Then there’s the warning. Asimov’s rules are all fine and well. And make good sense. But then clever folk found logical ways out of it. We therefore get to Terminator (message there, programme it properly and cleverly), iRobot (not very good to be honest) and so on. And as we edge ever closer to entirely automated warfare, who knows what influence and wisdom said films might’ve imparted into those that will ultimately usher in that age?

Sci-Fi. It’s not just predicting the fyootcha, but giving clear warnings of ‘you don’t wanna do it like that, because extinction’

There. Wasn’t too political. Feared it would be, but seem to have dodged it!

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Made in ca
Boom! Leman Russ Commander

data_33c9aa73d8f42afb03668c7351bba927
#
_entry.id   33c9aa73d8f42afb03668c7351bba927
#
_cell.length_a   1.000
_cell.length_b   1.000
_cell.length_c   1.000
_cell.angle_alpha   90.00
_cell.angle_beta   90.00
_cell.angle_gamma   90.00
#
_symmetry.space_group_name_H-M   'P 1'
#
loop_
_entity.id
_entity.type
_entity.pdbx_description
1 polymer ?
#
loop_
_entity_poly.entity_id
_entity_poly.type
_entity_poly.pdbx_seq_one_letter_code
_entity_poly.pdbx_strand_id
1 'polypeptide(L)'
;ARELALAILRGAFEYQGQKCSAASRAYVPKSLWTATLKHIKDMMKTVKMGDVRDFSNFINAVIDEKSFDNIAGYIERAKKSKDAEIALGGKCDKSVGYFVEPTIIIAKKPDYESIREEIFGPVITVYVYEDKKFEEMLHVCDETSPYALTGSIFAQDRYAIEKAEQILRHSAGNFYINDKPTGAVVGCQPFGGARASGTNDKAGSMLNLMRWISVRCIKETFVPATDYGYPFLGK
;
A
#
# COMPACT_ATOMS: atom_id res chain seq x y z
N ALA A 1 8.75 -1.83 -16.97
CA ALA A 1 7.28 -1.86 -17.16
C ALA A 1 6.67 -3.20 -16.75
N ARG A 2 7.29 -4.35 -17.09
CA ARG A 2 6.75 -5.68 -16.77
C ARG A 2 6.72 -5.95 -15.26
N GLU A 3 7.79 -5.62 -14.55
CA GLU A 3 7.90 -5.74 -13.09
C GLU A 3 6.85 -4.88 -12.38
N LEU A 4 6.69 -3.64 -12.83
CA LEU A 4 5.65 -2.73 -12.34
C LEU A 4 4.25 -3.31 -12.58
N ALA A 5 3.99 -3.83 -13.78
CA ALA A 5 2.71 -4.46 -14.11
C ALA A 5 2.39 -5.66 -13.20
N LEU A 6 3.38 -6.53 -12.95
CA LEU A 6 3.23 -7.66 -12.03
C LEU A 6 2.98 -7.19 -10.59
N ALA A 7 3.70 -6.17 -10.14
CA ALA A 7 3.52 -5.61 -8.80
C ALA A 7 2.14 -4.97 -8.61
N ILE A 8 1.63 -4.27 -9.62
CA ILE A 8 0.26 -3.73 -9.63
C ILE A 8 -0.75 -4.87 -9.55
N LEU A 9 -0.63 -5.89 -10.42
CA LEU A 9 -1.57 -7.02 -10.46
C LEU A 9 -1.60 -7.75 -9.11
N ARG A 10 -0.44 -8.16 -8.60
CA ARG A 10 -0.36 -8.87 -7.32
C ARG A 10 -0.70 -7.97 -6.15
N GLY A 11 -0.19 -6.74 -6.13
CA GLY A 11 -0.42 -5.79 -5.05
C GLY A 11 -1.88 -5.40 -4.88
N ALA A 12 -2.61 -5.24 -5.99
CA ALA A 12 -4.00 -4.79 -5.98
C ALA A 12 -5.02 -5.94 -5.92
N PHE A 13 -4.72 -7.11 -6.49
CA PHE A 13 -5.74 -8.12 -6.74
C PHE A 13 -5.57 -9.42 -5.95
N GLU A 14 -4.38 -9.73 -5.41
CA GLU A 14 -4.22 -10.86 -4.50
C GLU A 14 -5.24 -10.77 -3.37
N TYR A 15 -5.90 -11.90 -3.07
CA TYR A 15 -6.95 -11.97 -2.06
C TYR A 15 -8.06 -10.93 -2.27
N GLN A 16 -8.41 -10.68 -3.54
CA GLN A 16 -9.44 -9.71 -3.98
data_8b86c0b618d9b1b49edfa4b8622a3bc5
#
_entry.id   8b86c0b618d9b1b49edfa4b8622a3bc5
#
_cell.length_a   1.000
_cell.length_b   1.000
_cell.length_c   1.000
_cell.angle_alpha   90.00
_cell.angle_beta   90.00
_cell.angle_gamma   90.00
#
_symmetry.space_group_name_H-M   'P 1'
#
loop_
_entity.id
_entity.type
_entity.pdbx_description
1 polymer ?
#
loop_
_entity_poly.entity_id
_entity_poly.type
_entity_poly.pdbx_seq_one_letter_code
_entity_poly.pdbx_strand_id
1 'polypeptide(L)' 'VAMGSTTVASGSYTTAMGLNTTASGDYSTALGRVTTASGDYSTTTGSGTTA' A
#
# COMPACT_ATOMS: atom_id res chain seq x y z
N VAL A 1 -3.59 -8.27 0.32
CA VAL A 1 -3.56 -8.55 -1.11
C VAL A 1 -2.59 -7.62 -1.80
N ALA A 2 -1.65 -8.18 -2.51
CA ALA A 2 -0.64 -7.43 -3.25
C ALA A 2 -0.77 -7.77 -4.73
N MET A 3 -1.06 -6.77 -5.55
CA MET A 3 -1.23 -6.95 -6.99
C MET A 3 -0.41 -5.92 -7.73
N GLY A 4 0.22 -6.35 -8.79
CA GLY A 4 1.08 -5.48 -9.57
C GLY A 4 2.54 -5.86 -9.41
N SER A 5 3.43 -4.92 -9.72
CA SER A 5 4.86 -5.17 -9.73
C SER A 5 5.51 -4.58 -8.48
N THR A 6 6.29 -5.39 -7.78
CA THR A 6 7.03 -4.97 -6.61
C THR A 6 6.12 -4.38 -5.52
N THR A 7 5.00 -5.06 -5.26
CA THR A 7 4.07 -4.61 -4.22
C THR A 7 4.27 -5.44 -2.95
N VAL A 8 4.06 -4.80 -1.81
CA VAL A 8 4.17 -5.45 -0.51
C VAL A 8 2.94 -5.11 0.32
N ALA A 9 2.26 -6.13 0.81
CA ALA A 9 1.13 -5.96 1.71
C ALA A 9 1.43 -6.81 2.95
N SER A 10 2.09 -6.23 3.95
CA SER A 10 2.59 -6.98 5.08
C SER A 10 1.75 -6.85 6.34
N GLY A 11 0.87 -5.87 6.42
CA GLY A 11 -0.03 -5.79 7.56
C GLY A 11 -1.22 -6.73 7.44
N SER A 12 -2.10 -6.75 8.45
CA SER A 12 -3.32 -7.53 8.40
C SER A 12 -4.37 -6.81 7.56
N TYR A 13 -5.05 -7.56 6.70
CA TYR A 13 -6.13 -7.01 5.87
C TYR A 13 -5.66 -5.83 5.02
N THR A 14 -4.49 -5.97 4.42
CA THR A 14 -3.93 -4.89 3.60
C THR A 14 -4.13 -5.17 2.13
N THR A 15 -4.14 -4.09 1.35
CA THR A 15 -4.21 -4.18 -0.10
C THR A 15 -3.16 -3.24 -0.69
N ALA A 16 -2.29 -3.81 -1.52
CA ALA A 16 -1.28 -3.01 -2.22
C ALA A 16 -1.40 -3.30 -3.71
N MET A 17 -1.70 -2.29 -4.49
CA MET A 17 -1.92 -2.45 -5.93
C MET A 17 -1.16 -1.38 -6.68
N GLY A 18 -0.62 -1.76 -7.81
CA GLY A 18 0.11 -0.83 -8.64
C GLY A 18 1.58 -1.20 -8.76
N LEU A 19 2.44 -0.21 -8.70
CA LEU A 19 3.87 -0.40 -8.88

London, Ontario

I’d agree. Sci-fi is either hopeful, or a warning, in my experience. ST:TNG was full-on optimism while there are too many warnings to list.

My anecdotal experience is that creatives tend towards lefter politics than right, so I expect most fiction has a leftist bias. One of the reasons I loved BioShock, the video game series, is that *extremism* is portrayed as villainous, not just left or right. I think that’s unusual for science fiction, and was refreshing for me.

I agree with the general sentiment. Sci-fi is likely the inspiration for many developments in technology. I am in a similar boat, born in 1981. I’ve seen technologies come and go. It’s wild. I’ll get to tell my kids about the days before cell phones and the internet the way my great grandparents told me about radio and television.